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The MAPS 3 master plan for sidewalks is going back to the City Council for approval ... with very little changed.

Clifton Adcock October 2nd, 2012

A master plan for sidewalks in the MAPS 3 program that faced tough questions by the Oklahoma City Council is being sent back to the council for approval, but virtually unchanged.

Patrick Ryan
Credit: Mark Hancock

In August, the MAPS 3 Trails and Sidewalks Subcommittee sent a sidewalks master plan to the MAPS 3 Citizens Advisory Board. Out of 131 total alignments identified as in need of sidewalks, the plan prioritized around 31 of them.

In the master plan, of the more than $9 million set aside for sidewalks, about $6.8 million would go to construct the 31 alignments, representing around 26 miles of the 70 miles promised during the campaign.

The difference mainly resulted from pre-adoption estimates being based on four-foot-wide sidewalks, rather than city-mandated five-foot sidewalks. MAPS officials also noted that the estimates failed to take into account utilities, lighting, benches that would have to be moved, as well as other expenses.

When the plan came before the City Council on Aug. 28, several council members took issue with the fact that only an estimated 26 miles will be built. Others, such as Ward 7 Councilman Ronald “Skip” Kelly, took issue with the fact that the planned sidewalks will not be evenly distributed throughout the city’s wards.

The council sent the master plan back to the subcommittee level.

On Sept. 26, the committee ultimately decided to send the original master plan back to the MAPS 3 Citizens Advisory Board for approval.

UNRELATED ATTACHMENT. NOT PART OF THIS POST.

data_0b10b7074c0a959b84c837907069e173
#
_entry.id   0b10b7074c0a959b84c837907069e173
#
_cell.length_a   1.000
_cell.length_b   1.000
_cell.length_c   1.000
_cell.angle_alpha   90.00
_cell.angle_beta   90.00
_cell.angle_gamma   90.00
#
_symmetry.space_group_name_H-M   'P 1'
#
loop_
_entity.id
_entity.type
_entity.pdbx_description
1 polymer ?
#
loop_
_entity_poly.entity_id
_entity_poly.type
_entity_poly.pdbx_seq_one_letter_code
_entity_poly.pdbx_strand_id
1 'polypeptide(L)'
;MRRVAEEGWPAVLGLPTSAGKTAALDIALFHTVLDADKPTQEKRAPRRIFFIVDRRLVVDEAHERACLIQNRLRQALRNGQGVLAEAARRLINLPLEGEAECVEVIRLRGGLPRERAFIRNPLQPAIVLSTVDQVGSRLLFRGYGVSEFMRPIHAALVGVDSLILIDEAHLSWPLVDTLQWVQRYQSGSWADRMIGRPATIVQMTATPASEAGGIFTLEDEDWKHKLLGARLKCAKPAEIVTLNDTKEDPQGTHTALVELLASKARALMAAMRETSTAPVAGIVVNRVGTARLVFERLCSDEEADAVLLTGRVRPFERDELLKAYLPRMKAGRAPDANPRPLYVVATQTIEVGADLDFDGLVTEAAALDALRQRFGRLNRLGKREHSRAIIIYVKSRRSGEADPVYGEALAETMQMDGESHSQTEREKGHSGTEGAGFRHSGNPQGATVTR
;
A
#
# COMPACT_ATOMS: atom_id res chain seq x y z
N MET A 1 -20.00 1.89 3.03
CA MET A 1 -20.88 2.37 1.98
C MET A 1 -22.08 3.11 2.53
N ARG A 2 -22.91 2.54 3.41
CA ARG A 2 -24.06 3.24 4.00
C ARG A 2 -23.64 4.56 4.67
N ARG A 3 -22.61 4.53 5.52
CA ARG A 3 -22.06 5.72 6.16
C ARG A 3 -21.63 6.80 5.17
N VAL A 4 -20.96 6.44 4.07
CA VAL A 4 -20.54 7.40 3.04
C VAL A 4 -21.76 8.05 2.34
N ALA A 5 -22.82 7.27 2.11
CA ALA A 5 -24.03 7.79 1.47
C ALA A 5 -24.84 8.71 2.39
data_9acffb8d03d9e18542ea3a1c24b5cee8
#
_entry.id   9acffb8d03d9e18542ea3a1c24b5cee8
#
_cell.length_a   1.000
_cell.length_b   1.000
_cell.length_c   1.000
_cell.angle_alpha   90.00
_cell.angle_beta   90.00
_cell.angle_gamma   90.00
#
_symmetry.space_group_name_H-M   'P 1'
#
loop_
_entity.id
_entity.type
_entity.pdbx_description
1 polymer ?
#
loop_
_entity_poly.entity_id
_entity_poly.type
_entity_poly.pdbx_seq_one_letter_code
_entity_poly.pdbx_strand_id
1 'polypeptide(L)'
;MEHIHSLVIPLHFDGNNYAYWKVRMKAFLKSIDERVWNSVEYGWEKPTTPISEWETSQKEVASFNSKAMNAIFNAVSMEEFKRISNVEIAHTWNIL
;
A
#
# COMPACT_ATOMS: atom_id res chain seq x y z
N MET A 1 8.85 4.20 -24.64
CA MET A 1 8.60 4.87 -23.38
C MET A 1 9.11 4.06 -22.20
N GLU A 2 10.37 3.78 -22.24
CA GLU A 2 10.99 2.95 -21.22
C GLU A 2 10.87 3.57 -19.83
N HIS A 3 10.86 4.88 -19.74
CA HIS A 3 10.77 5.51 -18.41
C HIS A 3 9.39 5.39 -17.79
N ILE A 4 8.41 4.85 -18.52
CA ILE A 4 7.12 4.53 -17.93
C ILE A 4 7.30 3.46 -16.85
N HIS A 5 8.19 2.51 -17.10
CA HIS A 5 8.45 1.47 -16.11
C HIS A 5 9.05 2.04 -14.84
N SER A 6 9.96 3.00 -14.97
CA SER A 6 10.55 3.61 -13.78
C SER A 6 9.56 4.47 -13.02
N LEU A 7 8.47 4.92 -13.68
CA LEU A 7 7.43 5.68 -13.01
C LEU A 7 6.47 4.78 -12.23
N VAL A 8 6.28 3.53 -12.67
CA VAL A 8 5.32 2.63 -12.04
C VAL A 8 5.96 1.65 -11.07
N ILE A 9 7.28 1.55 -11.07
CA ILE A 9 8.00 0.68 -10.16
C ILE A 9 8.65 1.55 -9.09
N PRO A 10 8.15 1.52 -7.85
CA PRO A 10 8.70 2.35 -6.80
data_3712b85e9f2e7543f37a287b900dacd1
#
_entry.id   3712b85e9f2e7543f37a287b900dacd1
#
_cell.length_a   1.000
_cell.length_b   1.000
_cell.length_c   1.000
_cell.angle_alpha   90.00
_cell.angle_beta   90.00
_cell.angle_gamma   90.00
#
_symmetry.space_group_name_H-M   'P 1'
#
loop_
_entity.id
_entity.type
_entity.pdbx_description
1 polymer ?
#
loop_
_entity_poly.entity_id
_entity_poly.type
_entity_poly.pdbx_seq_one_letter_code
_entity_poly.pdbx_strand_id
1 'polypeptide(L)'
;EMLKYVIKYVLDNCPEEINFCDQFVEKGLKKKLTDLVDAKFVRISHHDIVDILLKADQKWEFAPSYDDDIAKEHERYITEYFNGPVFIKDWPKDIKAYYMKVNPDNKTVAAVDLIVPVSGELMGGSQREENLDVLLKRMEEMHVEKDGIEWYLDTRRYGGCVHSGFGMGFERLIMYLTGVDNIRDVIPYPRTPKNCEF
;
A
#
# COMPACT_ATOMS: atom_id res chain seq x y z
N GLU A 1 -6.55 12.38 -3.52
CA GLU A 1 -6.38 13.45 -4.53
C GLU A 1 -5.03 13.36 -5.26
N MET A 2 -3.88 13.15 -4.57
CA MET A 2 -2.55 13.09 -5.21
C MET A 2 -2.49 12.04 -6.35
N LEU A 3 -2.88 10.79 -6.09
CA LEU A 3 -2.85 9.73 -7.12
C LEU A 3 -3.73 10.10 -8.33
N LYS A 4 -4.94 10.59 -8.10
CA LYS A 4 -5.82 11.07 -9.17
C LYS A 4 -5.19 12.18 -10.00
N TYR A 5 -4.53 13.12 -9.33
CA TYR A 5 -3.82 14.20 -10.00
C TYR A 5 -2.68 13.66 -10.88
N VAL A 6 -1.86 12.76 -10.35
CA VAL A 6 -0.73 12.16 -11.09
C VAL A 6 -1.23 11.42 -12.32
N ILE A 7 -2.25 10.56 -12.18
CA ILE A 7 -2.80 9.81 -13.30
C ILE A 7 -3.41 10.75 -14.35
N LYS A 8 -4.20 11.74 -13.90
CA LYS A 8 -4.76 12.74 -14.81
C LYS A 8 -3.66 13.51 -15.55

Susan Hooper, Citizens Advisory Board member and chair of the Trails and Sidewalks Subcommittee, said the subcommittee was concerned about not getting the full 70 miles, but felt the criteria established in the master plan were correct.

The only minor change to the plan was shifting from the initial conservative cost estimate, which resulted in the projection of 26 miles of sidewalk to a less conservative figure of 36 miles, she said.

While many MAPS 3 projects are facing tighter-than-expected budget constraints, none are in danger of being sacrificed to the degree that sidewalks are, said board member Mike Dover.

“In no other project are we looking at literally half of what we were expecting to do,” Dover said. Ward 8 Councilman Patrick Ryan, who also sits on the Citizens Advisory Board, told the board that council members are aware of the issue and share the board’s and subcommittee’s concerns.

“We have an obligation to try as best we can to deliver what we promised the citizens,” he said. “Clearly, 70 miles of sidewalk was part of this motion.”

The master plan was scheduled to go before the City Council during yesterday’s meeting.

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